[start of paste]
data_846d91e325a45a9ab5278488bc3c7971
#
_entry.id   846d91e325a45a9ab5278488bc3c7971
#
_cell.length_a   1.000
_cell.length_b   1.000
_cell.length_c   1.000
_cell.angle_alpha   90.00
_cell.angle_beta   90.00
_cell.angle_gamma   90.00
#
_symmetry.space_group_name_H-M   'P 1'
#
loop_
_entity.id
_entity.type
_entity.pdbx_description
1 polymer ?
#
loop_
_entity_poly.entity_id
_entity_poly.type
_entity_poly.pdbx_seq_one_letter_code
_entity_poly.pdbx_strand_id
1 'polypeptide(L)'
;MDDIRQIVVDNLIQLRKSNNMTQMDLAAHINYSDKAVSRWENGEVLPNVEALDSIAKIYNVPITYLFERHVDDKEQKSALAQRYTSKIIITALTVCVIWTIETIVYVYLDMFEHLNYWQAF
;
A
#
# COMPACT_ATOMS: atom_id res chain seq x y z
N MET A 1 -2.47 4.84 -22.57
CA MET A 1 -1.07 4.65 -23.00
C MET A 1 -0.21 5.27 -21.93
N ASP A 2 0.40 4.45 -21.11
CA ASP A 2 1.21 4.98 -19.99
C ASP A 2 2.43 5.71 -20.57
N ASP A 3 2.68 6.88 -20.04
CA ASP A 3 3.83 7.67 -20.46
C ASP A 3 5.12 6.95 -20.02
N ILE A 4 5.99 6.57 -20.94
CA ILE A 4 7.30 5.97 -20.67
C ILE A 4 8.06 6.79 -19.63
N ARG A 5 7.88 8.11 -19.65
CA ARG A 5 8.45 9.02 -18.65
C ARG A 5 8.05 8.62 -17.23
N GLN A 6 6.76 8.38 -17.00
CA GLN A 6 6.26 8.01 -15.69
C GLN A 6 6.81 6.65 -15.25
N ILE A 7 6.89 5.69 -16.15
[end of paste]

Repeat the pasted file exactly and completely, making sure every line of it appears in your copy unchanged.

data_846d91e325a45a9ab5278488bc3c7971
#
_entry.id   846d91e325a45a9ab5278488bc3c7971
#
_cell.length_a   1.000
_cell.length_b   1.000
_cell.length_c   1.000
_cell.angle_alpha   90.00
_cell.angle_beta   90.00
_cell.angle_gamma   90.00
#
_symmetry.space_group_name_H-M   'P 1'
#
loop_
_entity.id
_entity.type
_entity.pdbx_description
1 polymer ?
#
loop_
_entity_poly.entity_id
_entity_poly.type
_entity_poly.pdbx_seq_one_letter_code
_entity_poly.pdbx_strand_id
1 'polypeptide(L)'
;MDDIRQIVVDNLIQLRKSNNMTQMDLAAHINYSDKAVSRWENGEVLPNVEALDSIAKIYNVPITYLFERHVDDKEQKSALAQRYTSKIIITALTVCVIWTIETIVYVYLDMFEHLNYWQAF
;
A
#
# COMPACT_ATOMS: atom_id res chain seq x y z
N MET A 1 -2.47 4.84 -22.57
CA MET A 1 -1.07 4.65 -23.00
C MET A 1 -0.21 5.27 -21.93
N ASP A 2 0.40 4.45 -21.11
CA ASP A 2 1.21 4.98 -19.99
C ASP A 2 2.43 5.71 -20.57
N ASP A 3 2.68 6.88 -20.04
CA ASP A 3 3.83 7.67 -20.46
C ASP A 3 5.12 6.95 -20.02
N ILE A 4 5.99 6.57 -20.94
CA ILE A 4 7.30 5.97 -20.67
C ILE A 4 8.06 6.79 -19.63
N ARG A 5 7.88 8.11 -19.65
CA ARG A 5 8.45 9.02 -18.65
C ARG A 5 8.05 8.62 -17.23
N GLN A 6 6.76 8.38 -17.00
CA GLN A 6 6.26 8.01 -15.69
C GLN A 6 6.81 6.65 -15.25
N ILE A 7 6.89 5.69 -16.15